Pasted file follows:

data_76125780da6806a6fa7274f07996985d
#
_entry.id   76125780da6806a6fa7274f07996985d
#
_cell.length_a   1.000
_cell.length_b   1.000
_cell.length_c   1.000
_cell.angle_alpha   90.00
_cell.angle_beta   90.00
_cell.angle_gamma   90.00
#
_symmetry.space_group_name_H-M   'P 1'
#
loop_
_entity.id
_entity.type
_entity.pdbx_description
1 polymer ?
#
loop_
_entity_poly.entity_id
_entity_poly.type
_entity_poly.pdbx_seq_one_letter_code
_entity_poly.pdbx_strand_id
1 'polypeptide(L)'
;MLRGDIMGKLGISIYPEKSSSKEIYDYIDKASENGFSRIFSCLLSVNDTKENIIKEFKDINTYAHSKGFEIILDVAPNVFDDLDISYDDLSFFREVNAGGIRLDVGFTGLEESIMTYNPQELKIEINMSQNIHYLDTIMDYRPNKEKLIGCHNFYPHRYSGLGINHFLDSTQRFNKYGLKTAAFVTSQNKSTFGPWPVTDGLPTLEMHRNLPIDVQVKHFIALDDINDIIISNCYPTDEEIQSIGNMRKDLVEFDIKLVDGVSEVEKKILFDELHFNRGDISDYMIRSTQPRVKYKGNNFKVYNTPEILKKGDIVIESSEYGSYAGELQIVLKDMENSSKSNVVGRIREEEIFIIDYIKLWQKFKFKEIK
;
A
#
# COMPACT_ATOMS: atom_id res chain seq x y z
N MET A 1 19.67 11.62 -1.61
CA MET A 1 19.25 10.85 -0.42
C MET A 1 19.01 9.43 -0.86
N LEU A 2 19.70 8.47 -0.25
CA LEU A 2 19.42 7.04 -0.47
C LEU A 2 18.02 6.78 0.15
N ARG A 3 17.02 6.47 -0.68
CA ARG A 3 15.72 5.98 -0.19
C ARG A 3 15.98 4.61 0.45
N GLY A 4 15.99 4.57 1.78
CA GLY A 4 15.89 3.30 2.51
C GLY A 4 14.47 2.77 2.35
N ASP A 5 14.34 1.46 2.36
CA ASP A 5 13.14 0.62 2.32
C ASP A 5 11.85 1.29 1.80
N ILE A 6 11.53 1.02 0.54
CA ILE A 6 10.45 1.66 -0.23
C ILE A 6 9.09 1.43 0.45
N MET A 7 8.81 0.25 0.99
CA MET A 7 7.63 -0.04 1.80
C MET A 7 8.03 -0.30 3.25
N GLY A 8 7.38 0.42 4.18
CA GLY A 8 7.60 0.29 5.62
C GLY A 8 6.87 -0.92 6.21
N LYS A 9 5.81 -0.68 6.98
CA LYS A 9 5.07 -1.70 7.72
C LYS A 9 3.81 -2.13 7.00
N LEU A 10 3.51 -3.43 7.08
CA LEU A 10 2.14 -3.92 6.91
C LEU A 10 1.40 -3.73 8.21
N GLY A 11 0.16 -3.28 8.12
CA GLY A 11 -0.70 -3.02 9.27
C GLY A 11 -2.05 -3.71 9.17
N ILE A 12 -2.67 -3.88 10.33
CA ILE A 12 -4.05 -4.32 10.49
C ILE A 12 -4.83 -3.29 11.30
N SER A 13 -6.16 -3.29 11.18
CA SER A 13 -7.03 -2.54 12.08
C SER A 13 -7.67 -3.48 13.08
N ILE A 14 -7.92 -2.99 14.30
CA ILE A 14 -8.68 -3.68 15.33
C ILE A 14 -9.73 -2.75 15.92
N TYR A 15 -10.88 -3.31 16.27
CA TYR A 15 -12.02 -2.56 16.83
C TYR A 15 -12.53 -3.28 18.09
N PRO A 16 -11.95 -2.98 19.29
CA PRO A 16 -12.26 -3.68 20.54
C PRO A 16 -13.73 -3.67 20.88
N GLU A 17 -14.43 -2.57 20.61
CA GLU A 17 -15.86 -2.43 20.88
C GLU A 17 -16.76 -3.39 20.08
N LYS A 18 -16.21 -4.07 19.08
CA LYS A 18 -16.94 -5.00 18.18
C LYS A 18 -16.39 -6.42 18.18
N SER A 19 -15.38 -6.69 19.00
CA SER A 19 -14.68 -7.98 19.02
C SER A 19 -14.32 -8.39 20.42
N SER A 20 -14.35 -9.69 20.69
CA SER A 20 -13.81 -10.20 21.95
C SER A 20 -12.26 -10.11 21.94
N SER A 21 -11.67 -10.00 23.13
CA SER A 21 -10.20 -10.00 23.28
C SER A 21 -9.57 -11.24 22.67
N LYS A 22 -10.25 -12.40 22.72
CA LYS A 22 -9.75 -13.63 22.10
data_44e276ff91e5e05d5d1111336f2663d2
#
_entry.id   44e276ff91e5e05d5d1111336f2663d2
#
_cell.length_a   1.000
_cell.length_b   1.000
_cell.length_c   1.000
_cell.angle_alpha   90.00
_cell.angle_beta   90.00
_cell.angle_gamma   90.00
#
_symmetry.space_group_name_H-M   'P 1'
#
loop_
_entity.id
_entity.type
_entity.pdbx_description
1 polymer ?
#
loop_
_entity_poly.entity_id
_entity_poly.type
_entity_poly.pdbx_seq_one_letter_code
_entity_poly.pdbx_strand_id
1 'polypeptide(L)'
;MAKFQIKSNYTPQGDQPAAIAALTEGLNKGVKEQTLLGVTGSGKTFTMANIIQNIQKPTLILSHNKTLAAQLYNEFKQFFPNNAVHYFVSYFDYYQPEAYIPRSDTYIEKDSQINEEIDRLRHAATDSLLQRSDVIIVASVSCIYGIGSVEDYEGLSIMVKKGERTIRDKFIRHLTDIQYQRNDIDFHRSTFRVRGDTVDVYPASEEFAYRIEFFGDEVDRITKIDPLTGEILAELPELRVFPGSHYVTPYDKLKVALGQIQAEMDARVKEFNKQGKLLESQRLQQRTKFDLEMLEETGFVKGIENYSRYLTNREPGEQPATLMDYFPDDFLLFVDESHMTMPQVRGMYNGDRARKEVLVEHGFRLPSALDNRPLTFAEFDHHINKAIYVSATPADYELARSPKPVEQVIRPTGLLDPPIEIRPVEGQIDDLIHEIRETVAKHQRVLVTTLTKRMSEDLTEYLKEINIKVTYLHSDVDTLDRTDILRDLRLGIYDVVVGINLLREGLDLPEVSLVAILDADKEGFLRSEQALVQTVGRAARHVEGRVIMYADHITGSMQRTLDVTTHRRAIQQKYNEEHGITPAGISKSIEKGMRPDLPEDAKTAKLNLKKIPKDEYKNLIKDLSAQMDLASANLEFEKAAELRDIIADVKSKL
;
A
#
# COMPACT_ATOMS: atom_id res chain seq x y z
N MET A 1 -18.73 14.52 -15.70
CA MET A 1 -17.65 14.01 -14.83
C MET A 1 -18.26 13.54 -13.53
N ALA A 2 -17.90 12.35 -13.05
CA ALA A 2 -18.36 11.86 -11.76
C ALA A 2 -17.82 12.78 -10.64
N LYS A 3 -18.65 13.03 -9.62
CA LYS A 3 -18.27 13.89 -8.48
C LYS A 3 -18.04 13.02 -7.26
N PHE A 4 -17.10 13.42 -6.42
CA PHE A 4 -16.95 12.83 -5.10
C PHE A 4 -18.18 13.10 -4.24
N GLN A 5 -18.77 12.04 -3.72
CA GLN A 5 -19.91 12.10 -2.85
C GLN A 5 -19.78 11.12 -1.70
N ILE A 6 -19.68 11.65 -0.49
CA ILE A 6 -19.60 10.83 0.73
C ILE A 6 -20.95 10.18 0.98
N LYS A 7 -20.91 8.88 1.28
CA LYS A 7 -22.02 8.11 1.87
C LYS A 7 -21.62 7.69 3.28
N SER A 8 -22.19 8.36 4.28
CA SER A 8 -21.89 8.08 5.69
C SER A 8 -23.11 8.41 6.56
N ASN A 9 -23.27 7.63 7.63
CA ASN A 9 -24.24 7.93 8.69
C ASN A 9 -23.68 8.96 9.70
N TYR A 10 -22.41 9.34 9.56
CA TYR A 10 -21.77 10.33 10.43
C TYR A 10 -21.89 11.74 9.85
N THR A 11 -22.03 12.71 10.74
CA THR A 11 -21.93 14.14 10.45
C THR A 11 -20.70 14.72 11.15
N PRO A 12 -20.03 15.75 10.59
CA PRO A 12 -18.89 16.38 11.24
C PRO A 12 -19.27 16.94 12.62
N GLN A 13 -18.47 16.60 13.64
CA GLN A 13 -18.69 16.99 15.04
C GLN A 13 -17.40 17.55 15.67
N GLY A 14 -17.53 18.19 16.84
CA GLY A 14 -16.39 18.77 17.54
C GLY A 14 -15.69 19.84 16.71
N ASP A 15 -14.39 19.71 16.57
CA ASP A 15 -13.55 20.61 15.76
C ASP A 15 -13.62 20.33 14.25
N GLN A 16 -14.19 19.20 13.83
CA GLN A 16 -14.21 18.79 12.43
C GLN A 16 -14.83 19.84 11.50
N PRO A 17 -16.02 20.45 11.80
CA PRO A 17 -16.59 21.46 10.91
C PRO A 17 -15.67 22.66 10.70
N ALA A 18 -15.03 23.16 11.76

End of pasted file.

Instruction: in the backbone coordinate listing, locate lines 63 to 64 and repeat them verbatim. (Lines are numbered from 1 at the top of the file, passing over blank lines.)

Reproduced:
C GLY A 11 -2.05 -3.71 9.17
N ILE A 12 -2.67 -3.88 10.33